When I saw that the Song of Solomon was appointed as one of today’s lectionary texts, I jumped at the chance to preach on it. Not because I immediately knew what I was going to say, but because I have never really known quite what to do with this book. In my elementary school days, it was the source of not a few giggles. In junior high, it led me to wonder if I would ever find a beloved who would compare my neck to an ivory tower. In high school, I took a more lofty view and presumed that it must have represented God’s love for the church. And in seminary, I gave up altogether and vowed never to preach on it until I had it all figured out. But I have come to enjoy the challenge of preaching on difficult texts, and so I welcomed the opportunity to wrestle with this book. It’s not all figured out, and I am not going to take sides in the debate about what the text really represents. But I do think that this passage can help us rediscover something extremely important that has been missing from our Protestant religious culture.

The passage begins like some other grand appearances in the bible – with hearing before seeing. The woman cries out, “The voice of my beloved!” Then the man appears, larger than life – leaping over mountains and skipping on top of hills. He’s a figure of mythical proportions, the stuff of legends. As in any good fairy story, the beloved is compared to an animal – he is like a deer, first bounding and prancing, then standing still, wide-eyed and curious, gazing in through the window. He speaks: “Arise, my love, my fair one, and come away. The cold season is over, the weather is magnificent. There are fragrant flowers and fruiting trees and joyful music everywhere. So arise, my love, my fair one, and come away.” The lover calls to his beloved, inviting her to leave her place so that they can be together.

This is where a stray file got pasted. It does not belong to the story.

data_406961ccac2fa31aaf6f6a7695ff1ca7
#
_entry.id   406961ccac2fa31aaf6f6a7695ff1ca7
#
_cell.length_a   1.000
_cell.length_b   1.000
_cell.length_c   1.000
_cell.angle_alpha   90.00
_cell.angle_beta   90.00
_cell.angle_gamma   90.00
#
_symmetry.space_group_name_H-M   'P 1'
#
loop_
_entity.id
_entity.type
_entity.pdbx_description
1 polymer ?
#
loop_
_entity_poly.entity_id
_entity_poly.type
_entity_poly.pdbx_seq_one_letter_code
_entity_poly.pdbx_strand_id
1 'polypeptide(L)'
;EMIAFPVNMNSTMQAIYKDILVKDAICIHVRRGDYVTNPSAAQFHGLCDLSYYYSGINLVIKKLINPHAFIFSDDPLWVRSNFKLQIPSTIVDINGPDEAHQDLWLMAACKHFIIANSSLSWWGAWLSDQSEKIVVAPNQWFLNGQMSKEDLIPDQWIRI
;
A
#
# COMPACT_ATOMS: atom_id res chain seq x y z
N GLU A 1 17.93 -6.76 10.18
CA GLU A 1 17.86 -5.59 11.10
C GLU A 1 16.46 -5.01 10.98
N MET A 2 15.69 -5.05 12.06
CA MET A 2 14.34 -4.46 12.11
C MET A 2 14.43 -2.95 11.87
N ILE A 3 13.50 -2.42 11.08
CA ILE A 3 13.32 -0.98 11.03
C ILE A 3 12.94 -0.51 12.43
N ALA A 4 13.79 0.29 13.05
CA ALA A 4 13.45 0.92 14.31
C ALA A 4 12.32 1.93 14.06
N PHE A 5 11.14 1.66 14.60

Now we don’t have all the details, but we can assume that the man and woman are in a new relationship, since they aren’t already together. And what do we know about new relationships? They’re exciting and passionate. Perhaps they’re a little scary. Or really scary. They require some getting used to. Maybe it takes some time to build up trust. I sometimes think that forging a new relationship is like dancing a dance when you don’t yet know all the steps. The closeness is new and interesting, and you can imagine it turning out beautifully, but you don’t exactly know what’s going to happen next.

I worry, though, that the beginnings of relationships have wrongly acquired a bad reputation. People with new loves are notorious for public displays of affection, for using sickeningly sweet nicknames, for neglecting their friends and family, and for ignoring worldly reality. This is partly why we say that love is blind. I don’t know how many times I heard in my first years of marriage, “Oh, you’re still on your honeymoon!”… as though I wasn’t really married yet. But I wonder if, instead of disparaging excitement and romance and beauty and delight, we can take them seriously as virtues and even necessities. I wonder if cultivating genuine passion in life can help us grow in our relationship with God.